SECURE: The Antibiotic Facility prepares countries for a pandemic of drug-resistant bacterial infections

SECURE is a collaborative initiative developed by the WHO and GARDP, with strategic inputs from UNICEF and the Clinton Health Access Initiative. SECURE seeks to accelerate access to a portfolio of essential antibiotics, including generic antibiotics that are in short supply or not widely available, as well as newly approved “reserve” antibiotics for resistant bacterial infections.  

 

SECURE is the first dedicated mechanism to expand access in LMICs to essential antibiotics which goes beyond access to single products. Visit secureantibiotics.org.

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Exploratory and policy projects

Through exploratory and policy projects, GARDP works to fill critical innovation and knowledge gaps to support data-driven policies and advocate for adequate funding for equitable access to antibiotics. These projects include an antibiotic shortages assessment undertaken by GARDP with Imperial College, UK, and the Postgraduate Institute of Medical Education and Research (PGIMER), India. The assessment will identify the root causes of antibiotic shortages and the impact thereof in India, South Africa and the UK. It will also include recommendations to address those shortages, which can guide future policy decisions.

 

Key milestones

  • 2017: SIGNED collaboration agreement with Entasis Therapeutics, which gives GARDP the ability to make accessible a new antibiotic for drug-resistance gonorrhoea (zoliflodacin), upon approval, in all low- and middle-income countries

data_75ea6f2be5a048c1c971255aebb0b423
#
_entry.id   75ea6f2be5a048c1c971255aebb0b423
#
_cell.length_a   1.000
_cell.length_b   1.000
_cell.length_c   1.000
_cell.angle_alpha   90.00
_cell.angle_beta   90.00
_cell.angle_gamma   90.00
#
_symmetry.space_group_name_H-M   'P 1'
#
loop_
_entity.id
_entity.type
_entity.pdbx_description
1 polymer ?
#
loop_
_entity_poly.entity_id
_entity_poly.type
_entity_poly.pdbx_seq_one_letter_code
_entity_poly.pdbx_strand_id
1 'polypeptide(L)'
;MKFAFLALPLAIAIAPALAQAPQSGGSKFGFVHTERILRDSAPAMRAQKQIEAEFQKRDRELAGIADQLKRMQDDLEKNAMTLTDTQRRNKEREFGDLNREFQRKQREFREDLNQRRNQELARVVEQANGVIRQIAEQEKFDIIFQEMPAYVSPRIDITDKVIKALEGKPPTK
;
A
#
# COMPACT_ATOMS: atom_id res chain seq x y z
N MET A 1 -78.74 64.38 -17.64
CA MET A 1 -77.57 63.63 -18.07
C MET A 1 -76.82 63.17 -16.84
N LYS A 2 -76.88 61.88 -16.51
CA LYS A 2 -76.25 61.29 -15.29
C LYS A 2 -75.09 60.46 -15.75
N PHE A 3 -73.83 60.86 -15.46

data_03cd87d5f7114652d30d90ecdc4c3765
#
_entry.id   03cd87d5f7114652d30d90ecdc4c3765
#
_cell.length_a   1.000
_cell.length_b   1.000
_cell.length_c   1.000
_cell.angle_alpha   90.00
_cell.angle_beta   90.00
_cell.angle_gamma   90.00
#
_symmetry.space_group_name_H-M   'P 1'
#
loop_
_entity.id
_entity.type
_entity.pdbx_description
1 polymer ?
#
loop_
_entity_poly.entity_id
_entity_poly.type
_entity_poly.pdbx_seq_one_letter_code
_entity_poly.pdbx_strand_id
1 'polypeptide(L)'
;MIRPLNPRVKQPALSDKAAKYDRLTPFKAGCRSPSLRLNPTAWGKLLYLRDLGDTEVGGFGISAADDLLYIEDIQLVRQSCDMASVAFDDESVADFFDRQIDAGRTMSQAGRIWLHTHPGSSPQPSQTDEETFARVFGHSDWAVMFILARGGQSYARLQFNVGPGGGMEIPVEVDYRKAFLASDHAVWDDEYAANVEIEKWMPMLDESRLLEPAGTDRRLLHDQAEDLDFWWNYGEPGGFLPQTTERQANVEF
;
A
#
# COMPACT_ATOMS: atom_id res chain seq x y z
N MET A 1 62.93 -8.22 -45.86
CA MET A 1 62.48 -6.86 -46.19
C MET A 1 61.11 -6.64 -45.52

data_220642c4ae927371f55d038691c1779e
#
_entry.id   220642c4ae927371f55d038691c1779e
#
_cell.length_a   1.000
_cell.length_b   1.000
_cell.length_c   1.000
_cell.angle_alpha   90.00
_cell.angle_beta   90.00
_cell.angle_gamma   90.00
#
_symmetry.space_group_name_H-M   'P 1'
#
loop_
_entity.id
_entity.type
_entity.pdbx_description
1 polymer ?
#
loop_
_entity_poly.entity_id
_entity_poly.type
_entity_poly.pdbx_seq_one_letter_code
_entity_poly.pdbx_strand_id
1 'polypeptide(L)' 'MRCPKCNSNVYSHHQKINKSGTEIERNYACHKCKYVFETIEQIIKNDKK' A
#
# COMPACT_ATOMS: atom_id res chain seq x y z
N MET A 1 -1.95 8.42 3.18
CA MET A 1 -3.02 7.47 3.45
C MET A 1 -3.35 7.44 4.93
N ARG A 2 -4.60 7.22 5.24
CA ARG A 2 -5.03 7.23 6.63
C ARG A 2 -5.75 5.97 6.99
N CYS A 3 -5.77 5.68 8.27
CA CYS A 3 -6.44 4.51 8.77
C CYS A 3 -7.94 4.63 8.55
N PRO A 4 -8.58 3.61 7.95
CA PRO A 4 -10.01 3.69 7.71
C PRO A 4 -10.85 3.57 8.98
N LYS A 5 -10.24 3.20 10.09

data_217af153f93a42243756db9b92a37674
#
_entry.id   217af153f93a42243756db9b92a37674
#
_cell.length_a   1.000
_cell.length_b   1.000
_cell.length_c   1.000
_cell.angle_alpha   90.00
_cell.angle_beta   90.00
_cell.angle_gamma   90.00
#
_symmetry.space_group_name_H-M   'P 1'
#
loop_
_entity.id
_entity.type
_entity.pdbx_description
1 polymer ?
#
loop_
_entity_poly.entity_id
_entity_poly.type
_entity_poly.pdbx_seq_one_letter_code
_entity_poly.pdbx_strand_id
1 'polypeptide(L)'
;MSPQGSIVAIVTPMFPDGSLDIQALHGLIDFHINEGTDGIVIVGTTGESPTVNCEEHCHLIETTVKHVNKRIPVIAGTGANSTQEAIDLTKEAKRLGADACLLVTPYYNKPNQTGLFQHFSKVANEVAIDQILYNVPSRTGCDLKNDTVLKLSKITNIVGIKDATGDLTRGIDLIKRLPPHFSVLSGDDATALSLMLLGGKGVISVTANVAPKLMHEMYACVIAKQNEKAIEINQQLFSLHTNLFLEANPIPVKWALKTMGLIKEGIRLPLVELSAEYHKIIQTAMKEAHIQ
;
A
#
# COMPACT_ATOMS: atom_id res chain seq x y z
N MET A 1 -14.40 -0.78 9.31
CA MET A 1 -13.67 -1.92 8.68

• 2020: SIGNED collaboration and license agreement with Venatorx Pharmaceuticals that grants GARDP exclusive license to make accessible a new antibiotic combination, cefepime-taniborbactam, in 67 low- and lower middle-income countries, as well as in the public markets in India and South Africa
  • 2021: PARTNERED with InfectoPharm, which donated supplies to support the development of new treatment for neonatal sepsis
  • 2021: SIGNED memorandum of understanding with the Thailand Ministry of Public Health to work toward ensuring access to the antibiotic zoliflodacin
  • 2022: SIGNED license agreement with Shionogi and collaboration agreement with Shionogi and CHAI to expand access to an antibiotic (cefiderocol) in nearly 70% of countries worldwide
GARDP on infections

About access to antibiotics

About access to antibiotics

Lack of access to novel antibiotics is a global problem that acutely affects whole countries and regions as well as certain population groups. A recent study found that the majority of the 18 new antibacterials approved and launched between 2010-2020 were accessible in only 3 out of 14 high-income countries (Sweden, UK, and US). In low- and middle-income countries, the problem is even worse. Only 10 of the 25 new antibiotics that entered the market between 1999 and 2014 were registered in more than ten countries. Moreover, the evaluation of new treatments for use in children is regularly delayed for years, if undertaken at all.

Impediments to antibiotic access range from lack of high-quality evidence for usage guidelines to incomplete introduction plans. Efforts to overcome these barriers—including access objectives in National Action Plans on antibiotic resistance—remain underfunded and largely unimplemented.

Inaccessible antibiotics can’t be used to treat patients with bacterial infections. GARDP is working to overcome barriers to access so patients of all ages can receive appropriate treatments wherever they live.